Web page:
[lammps-users] Help on modifying LAMMPS

Hi, I met two problems when I trying to modify LAMMPS to meet my research need, could you help me on these two issues? thanks a lot!

  1. I need to get the number density profile (average number density along the x direction of the simulation box), it is calculated by averaging each types of atoms coordination. for example, every timestep, I know the x coordination of Carbon atom and Oxygen atom, so I divide the box length (xprd) by 100, counting the number of each type of atoms in the 100 sub shells, then plot the #shells V.S number density of these two types of atoms.
    My basic idea: I can use “compute attribute/atom x” to get x coordination of each atoms at each step, then which program should I modify to get the desired profile? how can I get the averaged density profile?

  2. I want to calculate average x direction force on a shell of atoms, so I use “compute attribut/atom fx” to get the force on each atoms at each step, but how can I average it along my simulation? when I use “fix ave/atom”, the core memory overflowed. same question as above, which program should I modify?

I think LAMMPS has all the information I need, but my problem now is how to get them, since I am not very familiar with C++ programming, it’s a little bit hard for me to modify the program (I’ve made it on the old fortran version, but it’s hard to start with the C++ one), please give me a hand on this, appreciate your kind help!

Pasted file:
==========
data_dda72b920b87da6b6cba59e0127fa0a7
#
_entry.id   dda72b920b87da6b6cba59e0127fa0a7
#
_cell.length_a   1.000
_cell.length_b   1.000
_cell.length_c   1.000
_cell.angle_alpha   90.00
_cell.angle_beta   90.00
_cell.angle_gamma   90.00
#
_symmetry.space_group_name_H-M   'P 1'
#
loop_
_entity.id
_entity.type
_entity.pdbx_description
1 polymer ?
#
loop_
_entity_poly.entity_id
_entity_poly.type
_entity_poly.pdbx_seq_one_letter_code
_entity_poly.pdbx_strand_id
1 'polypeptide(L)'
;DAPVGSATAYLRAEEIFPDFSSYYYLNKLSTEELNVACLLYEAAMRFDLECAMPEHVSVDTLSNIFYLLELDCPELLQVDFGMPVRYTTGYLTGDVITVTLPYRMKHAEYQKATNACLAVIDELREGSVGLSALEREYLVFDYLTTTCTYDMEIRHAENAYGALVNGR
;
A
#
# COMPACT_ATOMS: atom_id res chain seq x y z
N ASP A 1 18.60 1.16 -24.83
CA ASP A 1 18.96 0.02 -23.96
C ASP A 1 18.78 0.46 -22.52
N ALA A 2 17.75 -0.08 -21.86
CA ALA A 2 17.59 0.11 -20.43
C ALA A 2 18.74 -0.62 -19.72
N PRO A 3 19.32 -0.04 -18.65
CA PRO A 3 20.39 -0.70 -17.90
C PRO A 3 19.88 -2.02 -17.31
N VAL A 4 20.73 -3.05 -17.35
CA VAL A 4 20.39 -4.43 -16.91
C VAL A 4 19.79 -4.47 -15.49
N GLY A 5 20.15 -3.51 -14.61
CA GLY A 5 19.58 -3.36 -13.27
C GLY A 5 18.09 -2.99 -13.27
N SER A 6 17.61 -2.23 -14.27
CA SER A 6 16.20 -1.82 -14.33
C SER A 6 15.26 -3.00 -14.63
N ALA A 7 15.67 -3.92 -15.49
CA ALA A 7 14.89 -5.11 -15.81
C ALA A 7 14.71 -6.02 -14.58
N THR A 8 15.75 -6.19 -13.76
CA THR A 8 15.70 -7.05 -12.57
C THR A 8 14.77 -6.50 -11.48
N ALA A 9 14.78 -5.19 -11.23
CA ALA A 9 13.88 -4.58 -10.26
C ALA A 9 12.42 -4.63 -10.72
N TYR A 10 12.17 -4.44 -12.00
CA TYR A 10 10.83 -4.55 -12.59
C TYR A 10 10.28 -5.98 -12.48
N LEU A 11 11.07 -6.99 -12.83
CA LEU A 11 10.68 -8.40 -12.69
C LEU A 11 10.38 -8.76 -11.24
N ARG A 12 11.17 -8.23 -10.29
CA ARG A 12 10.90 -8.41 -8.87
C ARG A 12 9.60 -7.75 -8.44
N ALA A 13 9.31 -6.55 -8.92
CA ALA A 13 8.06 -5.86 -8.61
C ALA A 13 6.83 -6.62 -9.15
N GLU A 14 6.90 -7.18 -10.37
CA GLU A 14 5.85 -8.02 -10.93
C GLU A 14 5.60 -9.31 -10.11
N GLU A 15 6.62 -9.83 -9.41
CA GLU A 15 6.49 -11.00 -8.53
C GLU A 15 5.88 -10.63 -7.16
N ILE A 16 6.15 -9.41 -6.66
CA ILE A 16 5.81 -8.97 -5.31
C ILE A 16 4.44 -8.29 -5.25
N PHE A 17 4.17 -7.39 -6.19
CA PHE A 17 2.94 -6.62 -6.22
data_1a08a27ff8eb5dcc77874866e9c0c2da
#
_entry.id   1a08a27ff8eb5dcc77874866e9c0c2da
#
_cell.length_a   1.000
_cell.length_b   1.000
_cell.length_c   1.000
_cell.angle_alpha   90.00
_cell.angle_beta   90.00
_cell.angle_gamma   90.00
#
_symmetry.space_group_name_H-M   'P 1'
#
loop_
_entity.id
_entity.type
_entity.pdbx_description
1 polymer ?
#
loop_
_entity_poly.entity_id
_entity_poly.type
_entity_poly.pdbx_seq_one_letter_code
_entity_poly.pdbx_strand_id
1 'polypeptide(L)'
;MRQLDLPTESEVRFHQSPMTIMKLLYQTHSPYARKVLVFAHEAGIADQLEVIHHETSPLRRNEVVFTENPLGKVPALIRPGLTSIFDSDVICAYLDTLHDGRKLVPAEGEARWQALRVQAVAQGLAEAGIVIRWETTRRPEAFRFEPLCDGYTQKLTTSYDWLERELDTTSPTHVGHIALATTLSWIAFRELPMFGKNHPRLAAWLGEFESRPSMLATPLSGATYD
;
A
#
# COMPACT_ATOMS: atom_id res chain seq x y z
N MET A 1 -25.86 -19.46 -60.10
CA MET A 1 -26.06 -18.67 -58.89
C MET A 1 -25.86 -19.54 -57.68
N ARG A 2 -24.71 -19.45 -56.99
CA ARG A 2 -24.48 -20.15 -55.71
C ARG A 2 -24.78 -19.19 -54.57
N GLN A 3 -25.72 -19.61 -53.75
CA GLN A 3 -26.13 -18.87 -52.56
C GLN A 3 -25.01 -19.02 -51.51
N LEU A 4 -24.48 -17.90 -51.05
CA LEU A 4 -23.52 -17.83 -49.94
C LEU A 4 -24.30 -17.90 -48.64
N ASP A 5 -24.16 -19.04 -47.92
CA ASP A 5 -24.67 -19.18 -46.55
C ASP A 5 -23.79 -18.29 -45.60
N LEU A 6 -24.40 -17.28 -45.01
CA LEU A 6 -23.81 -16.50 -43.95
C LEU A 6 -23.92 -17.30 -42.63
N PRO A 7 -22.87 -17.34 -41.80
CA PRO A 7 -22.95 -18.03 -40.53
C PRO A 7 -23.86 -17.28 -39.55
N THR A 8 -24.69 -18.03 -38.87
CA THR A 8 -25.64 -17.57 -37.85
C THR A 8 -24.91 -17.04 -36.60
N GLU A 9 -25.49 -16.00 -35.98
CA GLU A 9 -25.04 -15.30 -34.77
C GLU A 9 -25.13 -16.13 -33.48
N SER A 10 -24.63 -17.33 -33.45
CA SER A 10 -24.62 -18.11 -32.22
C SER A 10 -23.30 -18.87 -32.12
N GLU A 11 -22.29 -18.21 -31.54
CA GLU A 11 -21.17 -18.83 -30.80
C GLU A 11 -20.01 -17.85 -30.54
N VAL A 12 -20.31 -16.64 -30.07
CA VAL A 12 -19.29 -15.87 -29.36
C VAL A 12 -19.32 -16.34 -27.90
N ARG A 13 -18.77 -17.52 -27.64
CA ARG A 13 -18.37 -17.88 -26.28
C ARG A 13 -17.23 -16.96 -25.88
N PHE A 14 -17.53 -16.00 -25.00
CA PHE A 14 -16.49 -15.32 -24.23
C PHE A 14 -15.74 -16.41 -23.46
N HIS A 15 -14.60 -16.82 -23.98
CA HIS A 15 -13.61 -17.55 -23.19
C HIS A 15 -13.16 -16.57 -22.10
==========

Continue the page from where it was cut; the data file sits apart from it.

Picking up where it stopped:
For 1) you can use the fix ave/spatial command. I am not sure whether your shell in (2) changes in time, but you may take a look at fix ave/atom.

Hope this helps,

As vale said, you can you fix ave/spatial for your first question.
There is a also a compute coord/atom which will compute
coordination numbers for a group of atoms. So you should
be able to average the values for the two kinds of atoms

For Q2, there is no longer a compute attribute/atom in
the current version. You should be able to use fix ave/atom
directly to average the force on a group of atoms.
Then you can sum that and/or average it over time with
either compute sum or fix ave/time.